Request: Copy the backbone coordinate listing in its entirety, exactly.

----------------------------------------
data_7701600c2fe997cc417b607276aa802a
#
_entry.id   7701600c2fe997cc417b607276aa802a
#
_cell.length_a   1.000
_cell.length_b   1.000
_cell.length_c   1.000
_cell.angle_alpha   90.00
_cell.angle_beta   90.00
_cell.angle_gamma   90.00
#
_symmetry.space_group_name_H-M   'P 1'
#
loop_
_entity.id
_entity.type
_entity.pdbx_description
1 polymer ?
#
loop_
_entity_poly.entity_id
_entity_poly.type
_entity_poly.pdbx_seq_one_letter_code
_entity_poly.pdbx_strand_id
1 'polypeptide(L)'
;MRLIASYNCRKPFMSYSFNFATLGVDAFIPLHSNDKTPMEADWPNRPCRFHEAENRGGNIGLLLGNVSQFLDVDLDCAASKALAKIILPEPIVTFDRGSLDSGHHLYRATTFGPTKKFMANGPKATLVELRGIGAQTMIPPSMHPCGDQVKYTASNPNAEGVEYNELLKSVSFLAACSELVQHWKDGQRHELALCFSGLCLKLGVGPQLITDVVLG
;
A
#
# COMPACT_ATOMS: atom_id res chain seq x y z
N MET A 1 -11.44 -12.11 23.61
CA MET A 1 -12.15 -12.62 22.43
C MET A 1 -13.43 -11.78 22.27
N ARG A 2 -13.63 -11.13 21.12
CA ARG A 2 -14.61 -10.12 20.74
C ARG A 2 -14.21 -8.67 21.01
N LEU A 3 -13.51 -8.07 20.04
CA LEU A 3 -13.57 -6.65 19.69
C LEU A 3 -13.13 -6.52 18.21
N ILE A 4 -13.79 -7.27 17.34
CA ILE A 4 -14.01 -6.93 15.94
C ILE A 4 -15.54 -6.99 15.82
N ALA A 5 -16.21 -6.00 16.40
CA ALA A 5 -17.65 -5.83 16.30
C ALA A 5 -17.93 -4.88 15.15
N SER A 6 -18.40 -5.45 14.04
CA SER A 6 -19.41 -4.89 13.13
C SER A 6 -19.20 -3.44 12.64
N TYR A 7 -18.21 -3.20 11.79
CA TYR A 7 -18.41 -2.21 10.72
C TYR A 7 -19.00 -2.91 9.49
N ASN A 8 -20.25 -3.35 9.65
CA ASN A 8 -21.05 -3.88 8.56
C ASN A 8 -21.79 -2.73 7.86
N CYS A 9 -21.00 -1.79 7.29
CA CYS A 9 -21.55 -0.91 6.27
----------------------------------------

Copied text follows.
data_7701600c2fe997cc417b607276aa802a
#
_entry.id   7701600c2fe997cc417b607276aa802a
#
_cell.length_a   1.000
_cell.length_b   1.000
_cell.length_c   1.000
_cell.angle_alpha   90.00
_cell.angle_beta   90.00
_cell.angle_gamma   90.00
#
_symmetry.space_group_name_H-M   'P 1'
#
loop_
_entity.id
_entity.type
_entity.pdbx_description
1 polymer ?
#
loop_
_entity_poly.entity_id
_entity_poly.type
_entity_poly.pdbx_seq_one_letter_code
_entity_poly.pdbx_strand_id
1 'polypeptide(L)'
;MRLIASYNCRKPFMSYSFNFATLGVDAFIPLHSNDKTPMEADWPNRPCRFHEAENRGGNIGLLLGNVSQFLDVDLDCAASKALAKIILPEPIVTFDRGSLDSGHHLYRATTFGPTKKFMANGPKATLVELRGIGAQTMIPPSMHPCGDQVKYTASNPNAEGVEYNELLKSVSFLAACSELVQHWKDGQRHELALCFSGLCLKLGVGPQLITDVVLG
;
A
#
# COMPACT_ATOMS: atom_id res chain seq x y z
N MET A 1 -11.44 -12.11 23.61
CA MET A 1 -12.15 -12.62 22.43
C MET A 1 -13.43 -11.78 22.27
N ARG A 2 -13.63 -11.13 21.12
CA ARG A 2 -14.61 -10.12 20.74
C ARG A 2 -14.21 -8.67 21.01
N LEU A 3 -13.51 -8.07 20.04
CA LEU A 3 -13.57 -6.65 19.69
C LEU A 3 -13.13 -6.52 18.21
N ILE A 4 -13.79 -7.27 17.34
CA ILE A 4 -14.01 -6.93 15.94
C ILE A 4 -15.54 -6.99 15.82
N ALA A 5 -16.21 -6.00 16.40
CA ALA A 5 -17.65 -5.83 16.30
C ALA A 5 -17.93 -4.88 15.15
N SER A 6 -18.40 -5.45 14.04
CA SER A 6 -19.41 -4.89 13.13
C SER A 6 -19.20 -3.44 12.64
N TYR A 7 -18.21 -3.20 11.79
CA TYR A 7 -18.41 -2.21 10.72
C TYR A 7 -19.00 -2.91 9.49
N ASN A 8 -20.25 -3.35 9.65
CA ASN A 8 -21.05 -3.88 8.56
C ASN A 8 -21.79 -2.73 7.86
N CYS A 9 -21.00 -1.79 7.29
CA CYS A 9 -21.55 -0.91 6.27